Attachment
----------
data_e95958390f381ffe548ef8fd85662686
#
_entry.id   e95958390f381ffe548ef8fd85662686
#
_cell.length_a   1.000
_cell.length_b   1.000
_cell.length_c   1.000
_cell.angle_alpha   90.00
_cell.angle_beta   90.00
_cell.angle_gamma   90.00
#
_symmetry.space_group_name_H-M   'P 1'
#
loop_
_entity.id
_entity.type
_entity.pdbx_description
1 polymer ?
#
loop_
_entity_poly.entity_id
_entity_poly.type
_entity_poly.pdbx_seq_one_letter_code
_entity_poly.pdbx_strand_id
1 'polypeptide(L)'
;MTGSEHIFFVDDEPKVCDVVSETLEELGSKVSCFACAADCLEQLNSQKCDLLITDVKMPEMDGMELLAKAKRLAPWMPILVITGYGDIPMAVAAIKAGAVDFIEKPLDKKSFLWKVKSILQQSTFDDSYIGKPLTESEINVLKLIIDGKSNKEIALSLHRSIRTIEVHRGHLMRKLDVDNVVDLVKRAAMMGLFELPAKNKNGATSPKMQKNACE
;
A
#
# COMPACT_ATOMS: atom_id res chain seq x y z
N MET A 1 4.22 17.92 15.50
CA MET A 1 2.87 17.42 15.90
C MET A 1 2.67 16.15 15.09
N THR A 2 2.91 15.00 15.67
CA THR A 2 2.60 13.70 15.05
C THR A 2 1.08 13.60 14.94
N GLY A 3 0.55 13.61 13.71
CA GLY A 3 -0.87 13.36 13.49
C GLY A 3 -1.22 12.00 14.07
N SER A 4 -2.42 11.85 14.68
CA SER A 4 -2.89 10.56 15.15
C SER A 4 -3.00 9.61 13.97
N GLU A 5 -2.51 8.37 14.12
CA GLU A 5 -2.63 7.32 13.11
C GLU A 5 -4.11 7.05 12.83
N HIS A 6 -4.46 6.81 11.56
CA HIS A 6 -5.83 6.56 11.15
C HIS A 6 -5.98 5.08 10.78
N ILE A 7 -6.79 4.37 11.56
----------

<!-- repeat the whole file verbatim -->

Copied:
data_e95958390f381ffe548ef8fd85662686
#
_entry.id   e95958390f381ffe548ef8fd85662686
#
_cell.length_a   1.000
_cell.length_b   1.000
_cell.length_c   1.000
_cell.angle_alpha   90.00
_cell.angle_beta   90.00
_cell.angle_gamma   90.00
#
_symmetry.space_group_name_H-M   'P 1'
#
loop_
_entity.id
_entity.type
_entity.pdbx_description
1 polymer ?
#
loop_
_entity_poly.entity_id
_entity_poly.type
_entity_poly.pdbx_seq_one_letter_code
_entity_poly.pdbx_strand_id
1 'polypeptide(L)'
;MTGSEHIFFVDDEPKVCDVVSETLEELGSKVSCFACAADCLEQLNSQKCDLLITDVKMPEMDGMELLAKAKRLAPWMPILVITGYGDIPMAVAAIKAGAVDFIEKPLDKKSFLWKVKSILQQSTFDDSYIGKPLTESEINVLKLIIDGKSNKEIALSLHRSIRTIEVHRGHLMRKLDVDNVVDLVKRAAMMGLFELPAKNKNGATSPKMQKNACE
;
A
#
# COMPACT_ATOMS: atom_id res chain seq x y z
N MET A 1 4.22 17.92 15.50
CA MET A 1 2.87 17.42 15.90
C MET A 1 2.67 16.15 15.09
N THR A 2 2.91 15.00 15.67
CA THR A 2 2.60 13.70 15.05
C THR A 2 1.08 13.60 14.94
N GLY A 3 0.55 13.61 13.71
CA GLY A 3 -0.87 13.36 13.49
C GLY A 3 -1.22 12.00 14.07
N SER A 4 -2.42 11.85 14.68
CA SER A 4 -2.89 10.56 15.15
C SER A 4 -3.00 9.61 13.97
N GLU A 5 -2.51 8.37 14.12
CA GLU A 5 -2.63 7.32 13.11
C GLU A 5 -4.11 7.05 12.83
N HIS A 6 -4.46 6.81 11.56
CA HIS A 6 -5.83 6.56 11.15
C HIS A 6 -5.98 5.08 10.78
N ILE A 7 -6.79 4.37 11.56